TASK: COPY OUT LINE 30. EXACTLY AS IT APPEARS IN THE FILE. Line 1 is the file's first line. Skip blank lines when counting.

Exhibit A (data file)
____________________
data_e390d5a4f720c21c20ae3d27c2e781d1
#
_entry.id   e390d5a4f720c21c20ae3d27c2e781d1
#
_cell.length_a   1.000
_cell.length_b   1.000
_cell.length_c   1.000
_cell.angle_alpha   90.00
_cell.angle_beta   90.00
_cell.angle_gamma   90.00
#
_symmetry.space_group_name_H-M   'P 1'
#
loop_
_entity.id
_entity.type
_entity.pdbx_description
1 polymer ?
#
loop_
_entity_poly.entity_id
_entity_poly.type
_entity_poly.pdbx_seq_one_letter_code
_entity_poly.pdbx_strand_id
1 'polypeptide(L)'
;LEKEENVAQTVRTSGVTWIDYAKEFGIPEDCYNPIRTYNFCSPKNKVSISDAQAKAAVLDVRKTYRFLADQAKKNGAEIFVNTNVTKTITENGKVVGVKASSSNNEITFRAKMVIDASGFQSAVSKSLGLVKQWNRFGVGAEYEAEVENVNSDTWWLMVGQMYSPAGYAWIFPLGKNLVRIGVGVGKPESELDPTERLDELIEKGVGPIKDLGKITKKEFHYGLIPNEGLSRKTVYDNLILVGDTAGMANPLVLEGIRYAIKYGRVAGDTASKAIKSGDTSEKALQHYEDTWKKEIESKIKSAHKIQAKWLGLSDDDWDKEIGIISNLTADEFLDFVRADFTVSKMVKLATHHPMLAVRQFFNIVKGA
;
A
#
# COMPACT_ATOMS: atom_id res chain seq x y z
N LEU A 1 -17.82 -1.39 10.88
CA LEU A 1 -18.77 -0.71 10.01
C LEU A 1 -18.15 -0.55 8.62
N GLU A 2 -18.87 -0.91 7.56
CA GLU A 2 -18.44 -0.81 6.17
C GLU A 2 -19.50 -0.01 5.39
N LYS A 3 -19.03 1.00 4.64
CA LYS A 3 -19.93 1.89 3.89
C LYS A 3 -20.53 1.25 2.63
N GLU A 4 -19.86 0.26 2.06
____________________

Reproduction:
# COMPACT_ATOMS: atom_id res chain seq x y z